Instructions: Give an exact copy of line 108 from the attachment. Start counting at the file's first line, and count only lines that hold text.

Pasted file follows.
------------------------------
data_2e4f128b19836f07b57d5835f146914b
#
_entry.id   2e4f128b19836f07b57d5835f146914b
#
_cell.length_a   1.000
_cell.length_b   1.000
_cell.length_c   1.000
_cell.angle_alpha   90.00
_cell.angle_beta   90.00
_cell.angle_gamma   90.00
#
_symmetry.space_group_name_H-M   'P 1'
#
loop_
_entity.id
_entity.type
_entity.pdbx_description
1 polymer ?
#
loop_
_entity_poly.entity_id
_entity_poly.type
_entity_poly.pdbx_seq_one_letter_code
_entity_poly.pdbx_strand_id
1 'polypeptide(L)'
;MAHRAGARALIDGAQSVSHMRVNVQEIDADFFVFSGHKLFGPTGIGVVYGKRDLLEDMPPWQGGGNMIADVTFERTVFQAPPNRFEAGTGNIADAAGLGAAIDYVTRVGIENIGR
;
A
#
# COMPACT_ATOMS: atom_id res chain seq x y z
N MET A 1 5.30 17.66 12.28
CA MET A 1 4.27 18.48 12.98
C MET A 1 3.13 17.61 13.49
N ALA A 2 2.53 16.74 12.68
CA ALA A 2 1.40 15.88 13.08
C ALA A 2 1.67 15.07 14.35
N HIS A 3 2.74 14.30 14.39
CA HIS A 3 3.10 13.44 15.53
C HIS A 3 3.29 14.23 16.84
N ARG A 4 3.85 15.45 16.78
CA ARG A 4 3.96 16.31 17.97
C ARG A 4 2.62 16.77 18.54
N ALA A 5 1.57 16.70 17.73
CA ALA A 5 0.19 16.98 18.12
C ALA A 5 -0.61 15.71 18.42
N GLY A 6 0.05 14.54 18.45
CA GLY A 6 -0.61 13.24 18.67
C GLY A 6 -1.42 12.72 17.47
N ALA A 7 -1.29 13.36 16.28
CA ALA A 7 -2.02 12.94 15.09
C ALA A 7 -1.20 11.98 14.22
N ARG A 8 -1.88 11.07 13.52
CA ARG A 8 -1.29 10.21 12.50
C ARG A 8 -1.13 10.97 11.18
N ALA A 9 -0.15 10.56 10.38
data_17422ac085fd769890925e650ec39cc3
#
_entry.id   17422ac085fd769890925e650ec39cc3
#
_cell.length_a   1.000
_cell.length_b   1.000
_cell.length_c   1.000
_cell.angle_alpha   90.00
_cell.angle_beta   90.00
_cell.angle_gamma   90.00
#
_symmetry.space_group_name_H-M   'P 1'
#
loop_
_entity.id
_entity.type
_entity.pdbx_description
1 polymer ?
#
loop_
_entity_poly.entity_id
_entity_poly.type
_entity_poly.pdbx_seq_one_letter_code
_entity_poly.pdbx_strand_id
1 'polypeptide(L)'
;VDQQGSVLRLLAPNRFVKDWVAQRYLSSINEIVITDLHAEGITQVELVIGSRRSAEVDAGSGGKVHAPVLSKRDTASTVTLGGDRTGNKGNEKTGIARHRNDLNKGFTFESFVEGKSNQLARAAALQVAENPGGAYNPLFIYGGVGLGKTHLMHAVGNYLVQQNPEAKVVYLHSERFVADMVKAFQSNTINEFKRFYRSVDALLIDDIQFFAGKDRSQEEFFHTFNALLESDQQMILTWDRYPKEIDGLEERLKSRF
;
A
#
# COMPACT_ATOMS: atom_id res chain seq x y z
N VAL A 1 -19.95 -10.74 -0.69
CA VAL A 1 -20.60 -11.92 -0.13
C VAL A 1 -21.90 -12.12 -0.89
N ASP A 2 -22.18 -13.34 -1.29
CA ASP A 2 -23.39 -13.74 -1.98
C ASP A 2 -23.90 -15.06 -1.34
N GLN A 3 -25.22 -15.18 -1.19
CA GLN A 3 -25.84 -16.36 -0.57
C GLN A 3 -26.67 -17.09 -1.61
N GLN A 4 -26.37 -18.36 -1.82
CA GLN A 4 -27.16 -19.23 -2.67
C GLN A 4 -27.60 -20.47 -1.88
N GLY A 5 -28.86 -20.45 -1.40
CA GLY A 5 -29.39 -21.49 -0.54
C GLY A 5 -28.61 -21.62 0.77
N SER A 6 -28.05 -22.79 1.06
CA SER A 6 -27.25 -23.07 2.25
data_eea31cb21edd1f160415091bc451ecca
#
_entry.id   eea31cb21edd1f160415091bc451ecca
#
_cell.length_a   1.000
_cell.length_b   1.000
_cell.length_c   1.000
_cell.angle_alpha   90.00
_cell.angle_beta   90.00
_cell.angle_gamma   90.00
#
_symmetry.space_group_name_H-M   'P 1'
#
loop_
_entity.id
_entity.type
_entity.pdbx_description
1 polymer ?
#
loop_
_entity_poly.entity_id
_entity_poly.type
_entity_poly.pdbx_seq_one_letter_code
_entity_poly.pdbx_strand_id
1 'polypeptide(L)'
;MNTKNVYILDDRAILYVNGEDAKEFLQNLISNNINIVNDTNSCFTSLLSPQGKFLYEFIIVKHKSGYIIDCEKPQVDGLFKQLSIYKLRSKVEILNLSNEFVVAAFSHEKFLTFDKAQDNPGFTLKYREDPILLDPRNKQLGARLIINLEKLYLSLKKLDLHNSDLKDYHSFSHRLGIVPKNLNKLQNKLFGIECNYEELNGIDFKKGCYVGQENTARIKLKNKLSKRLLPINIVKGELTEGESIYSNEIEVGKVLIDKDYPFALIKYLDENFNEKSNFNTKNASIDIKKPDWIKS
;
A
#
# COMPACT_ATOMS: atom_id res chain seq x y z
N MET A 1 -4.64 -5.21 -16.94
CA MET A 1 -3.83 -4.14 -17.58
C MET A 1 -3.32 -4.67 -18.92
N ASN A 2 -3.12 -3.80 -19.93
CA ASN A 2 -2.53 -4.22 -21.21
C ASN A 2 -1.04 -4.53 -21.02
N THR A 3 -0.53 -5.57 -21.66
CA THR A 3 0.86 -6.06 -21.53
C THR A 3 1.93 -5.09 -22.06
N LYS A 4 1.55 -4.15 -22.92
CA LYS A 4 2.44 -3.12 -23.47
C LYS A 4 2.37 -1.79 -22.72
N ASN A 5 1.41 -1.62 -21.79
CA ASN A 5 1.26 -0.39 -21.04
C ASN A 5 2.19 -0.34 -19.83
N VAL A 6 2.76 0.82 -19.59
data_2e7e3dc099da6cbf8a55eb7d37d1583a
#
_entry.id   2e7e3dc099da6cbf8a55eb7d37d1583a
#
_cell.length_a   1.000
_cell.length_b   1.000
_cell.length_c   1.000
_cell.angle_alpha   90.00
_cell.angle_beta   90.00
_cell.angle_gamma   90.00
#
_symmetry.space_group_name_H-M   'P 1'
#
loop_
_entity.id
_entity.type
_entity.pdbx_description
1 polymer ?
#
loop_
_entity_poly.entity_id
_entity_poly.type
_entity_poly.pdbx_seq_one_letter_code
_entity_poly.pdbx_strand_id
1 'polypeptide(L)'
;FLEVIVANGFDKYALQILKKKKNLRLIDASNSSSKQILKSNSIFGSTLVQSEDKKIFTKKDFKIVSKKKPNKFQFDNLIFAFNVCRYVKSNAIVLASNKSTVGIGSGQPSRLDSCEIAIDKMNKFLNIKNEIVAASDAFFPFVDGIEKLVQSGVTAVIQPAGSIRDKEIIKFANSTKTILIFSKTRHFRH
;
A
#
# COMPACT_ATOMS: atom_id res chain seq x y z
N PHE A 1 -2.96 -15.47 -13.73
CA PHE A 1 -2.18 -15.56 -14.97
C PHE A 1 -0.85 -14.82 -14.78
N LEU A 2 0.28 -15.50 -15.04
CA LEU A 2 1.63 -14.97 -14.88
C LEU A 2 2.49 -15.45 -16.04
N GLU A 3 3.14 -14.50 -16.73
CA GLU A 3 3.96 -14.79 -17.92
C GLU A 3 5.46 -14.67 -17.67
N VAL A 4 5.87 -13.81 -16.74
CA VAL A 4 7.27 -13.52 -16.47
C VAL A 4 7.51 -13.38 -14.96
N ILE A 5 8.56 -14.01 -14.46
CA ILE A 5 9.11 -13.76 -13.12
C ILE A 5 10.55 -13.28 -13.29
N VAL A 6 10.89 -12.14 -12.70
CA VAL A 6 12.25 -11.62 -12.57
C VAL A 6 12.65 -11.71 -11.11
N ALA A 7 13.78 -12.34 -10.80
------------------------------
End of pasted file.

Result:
_cell.length_b   1.000